A more useful question, then, is whether Washington has the will to deter a nuclear Iran. As it happens, U.S. officials have already admitted, inadvertently, that the model used to deter and contain the Soviet Union is unworkable with Iran. During the Cold War, the several hundred thousand American troops stationed in Germany were conceived of as a trip-wire. But this is not how U.S. policy-makers understand the standoff with Iran. Even as the Obama administration is exiting from Iraq, it contends that the withdrawal will be offset by a beefed up troop presence in Gulf states like Kuwait. But when Defense Secretary Leon Panetta warns, like many before him, that a strike on Iran “could have a serious impact on U.S. forces in the region,” he reveals that Washington sees U.S. troops in the region not as a forward position against Tehran, but effectively as Iranian hostages. The U.S. forces there deter attacks on Tehran, not the other way round.
The notion that the Gulf Cooperation Council forces can be strengthened to balance the Iranians is at odds with the historical rationale for arms sales to Gulf Arab states. The Israelis get American weapons for use against American adversaries; the Arabs are sold U.S. munitions because it pleases them to have expensive new toys and it keeps U.S. production lines rolling. The Saudis may have convinced themselves that they rolled back the Iranians when they dispatched Gulf Cooperation Council forces to Bahrain in March, but all they managed to prove was that Arab armies and their weapons are typically turned against their own populations—which is why there was so much resistance recently to a $53 million arms sale to Bahrain. Indeed, with the recent parade of Bahraini dignitaries through Washington, American policymakers cannot help but be dismayed by the fact that a vital U.S. strategic interest—the home port of the Fifth Fleet—has been entrusted to a gang of incompetents.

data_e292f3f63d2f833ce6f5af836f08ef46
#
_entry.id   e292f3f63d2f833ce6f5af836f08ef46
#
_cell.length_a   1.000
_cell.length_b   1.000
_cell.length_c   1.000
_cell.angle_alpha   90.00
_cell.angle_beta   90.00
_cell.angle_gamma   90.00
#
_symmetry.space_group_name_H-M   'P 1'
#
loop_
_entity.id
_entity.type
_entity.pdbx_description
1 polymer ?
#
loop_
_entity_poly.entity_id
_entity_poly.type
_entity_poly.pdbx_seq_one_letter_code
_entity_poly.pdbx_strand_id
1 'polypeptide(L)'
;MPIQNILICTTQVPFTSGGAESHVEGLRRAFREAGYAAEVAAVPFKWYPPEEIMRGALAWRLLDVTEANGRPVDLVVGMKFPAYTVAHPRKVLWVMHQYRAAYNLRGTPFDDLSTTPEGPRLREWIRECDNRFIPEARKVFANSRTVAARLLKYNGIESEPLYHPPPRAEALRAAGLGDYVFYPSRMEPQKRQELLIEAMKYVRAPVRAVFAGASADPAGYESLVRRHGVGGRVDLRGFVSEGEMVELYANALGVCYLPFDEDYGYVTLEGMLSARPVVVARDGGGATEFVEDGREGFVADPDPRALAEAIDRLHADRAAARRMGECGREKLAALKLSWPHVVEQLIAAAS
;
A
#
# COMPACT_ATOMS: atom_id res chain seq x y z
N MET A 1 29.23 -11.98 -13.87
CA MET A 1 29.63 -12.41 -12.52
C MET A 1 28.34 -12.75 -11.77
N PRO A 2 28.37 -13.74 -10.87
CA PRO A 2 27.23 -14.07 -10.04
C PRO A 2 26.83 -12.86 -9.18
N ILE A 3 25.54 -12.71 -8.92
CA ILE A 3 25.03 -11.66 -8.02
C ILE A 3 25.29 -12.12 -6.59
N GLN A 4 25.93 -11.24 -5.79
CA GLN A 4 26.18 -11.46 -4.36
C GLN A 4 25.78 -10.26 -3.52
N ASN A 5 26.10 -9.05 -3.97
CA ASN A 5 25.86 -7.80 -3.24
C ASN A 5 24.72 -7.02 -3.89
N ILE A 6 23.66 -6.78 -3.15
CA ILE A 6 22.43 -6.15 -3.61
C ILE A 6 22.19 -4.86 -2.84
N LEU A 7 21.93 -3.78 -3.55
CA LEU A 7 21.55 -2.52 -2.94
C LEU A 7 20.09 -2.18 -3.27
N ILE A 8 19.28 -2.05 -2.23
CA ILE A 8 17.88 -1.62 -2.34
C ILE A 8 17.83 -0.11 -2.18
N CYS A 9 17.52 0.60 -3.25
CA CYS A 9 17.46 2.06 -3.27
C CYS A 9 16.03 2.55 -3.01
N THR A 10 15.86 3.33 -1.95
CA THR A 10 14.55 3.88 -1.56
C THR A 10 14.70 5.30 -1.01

Administration officials may well believe they can deter a nuclear Iran—without figuring nonstate actors (and possible delivery mechanisms) like Hezbollah into the equation. But the fact that the Obama White House decided not to pursue further sanctions against the Iranians for the plot to kill the Saudi ambassador to Washington—an operation that might have killed hundreds of Americans—signals that the administration has no credible threat of force, not even against a nonnuclear Iran.
Accordingly, Israel may well escalate its public diplomacy campaign—and may move beyond diplomacy if it thinks a mortal threat is being ignored. There are options short of a full-scale bombing campaign that Jerusalem might take: an aerial strike on one facility, or even a ground operation designed by a defense minister obsessed with commando raids—anything that might make the international community, and especially the United States, take the Iranian threat seriously. Israel may not be able to destroy the Iranian nuclear program in its entirety by itself, but it might settle for less than that in the hopes of inspiring others to finish the job.
Lee Smith is a senior editor at The Weekly Standard.